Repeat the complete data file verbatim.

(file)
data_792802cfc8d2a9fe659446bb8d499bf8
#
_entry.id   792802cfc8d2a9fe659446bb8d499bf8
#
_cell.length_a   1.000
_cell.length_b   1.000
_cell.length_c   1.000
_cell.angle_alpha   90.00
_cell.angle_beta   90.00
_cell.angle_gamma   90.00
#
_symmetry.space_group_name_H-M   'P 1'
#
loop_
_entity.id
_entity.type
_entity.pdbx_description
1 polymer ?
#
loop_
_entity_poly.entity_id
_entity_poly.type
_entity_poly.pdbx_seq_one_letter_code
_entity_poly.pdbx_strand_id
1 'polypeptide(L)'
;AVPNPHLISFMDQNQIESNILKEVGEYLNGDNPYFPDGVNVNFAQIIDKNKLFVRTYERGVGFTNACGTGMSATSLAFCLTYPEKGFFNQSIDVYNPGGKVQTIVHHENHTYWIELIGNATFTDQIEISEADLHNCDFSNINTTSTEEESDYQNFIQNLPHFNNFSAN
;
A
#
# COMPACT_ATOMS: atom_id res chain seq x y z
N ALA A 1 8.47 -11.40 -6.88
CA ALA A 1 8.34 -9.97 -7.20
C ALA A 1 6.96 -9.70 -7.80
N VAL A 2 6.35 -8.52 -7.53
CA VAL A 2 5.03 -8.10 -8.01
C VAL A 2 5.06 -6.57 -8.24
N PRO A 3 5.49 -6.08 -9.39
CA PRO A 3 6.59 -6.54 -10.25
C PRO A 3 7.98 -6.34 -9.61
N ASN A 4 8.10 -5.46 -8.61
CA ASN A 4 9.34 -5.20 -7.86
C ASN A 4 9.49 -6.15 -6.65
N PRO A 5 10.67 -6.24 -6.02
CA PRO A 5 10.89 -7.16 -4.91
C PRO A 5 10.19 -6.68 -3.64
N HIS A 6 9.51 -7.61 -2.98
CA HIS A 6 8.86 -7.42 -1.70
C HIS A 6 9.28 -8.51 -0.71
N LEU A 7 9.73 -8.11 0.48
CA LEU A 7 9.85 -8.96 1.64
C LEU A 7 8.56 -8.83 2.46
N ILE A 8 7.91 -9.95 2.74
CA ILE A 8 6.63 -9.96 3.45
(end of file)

data_792802cfc8d2a9fe659446bb8d499bf8
#
_entry.id   792802cfc8d2a9fe659446bb8d499bf8
#
_cell.length_a   1.000
_cell.length_b   1.000
_cell.length_c   1.000
_cell.angle_alpha   90.00
_cell.angle_beta   90.00
_cell.angle_gamma   90.00
#
_symmetry.space_group_name_H-M   'P 1'
#
loop_
_entity.id
_entity.type
_entity.pdbx_description
1 polymer ?
#
loop_
_entity_poly.entity_id
_entity_poly.type
_entity_poly.pdbx_seq_one_letter_code
_entity_poly.pdbx_strand_id
1 'polypeptide(L)'
;AVPNPHLISFMDQNQIESNILKEVGEYLNGDNPYFPDGVNVNFAQIIDKNKLFVRTYERGVGFTNACGTGMSATSLAFCLTYPEKGFFNQSIDVYNPGGKVQTIVHHENHTYWIELIGNATFTDQIEISEADLHNCDFSNINTTSTEEESDYQNFIQNLPHFNNFSAN
;
A
#
# COMPACT_ATOMS: atom_id res chain seq x y z
N ALA A 1 8.47 -11.40 -6.88
CA ALA A 1 8.34 -9.97 -7.20
C ALA A 1 6.96 -9.70 -7.80
N VAL A 2 6.35 -8.52 -7.53
CA VAL A 2 5.03 -8.10 -8.01
C VAL A 2 5.06 -6.57 -8.24
N PRO A 3 5.49 -6.08 -9.39
CA PRO A 3 6.59 -6.54 -10.25
C PRO A 3 7.98 -6.34 -9.61
N ASN A 4 8.10 -5.46 -8.61
CA ASN A 4 9.34 -5.20 -7.86
C ASN A 4 9.49 -6.15 -6.65
N PRO A 5 10.67 -6.24 -6.02
CA PRO A 5 10.89 -7.16 -4.91
C PRO A 5 10.19 -6.68 -3.64
N HIS A 6 9.51 -7.61 -2.98
CA HIS A 6 8.86 -7.42 -1.70
C HIS A 6 9.28 -8.51 -0.71
N LEU A 7 9.73 -8.11 0.48
CA LEU A 7 9.85 -8.96 1.64
C LEU A 7 8.56 -8.83 2.46
N ILE A 8 7.91 -9.95 2.74
CA ILE A 8 6.63 -9.96 3.45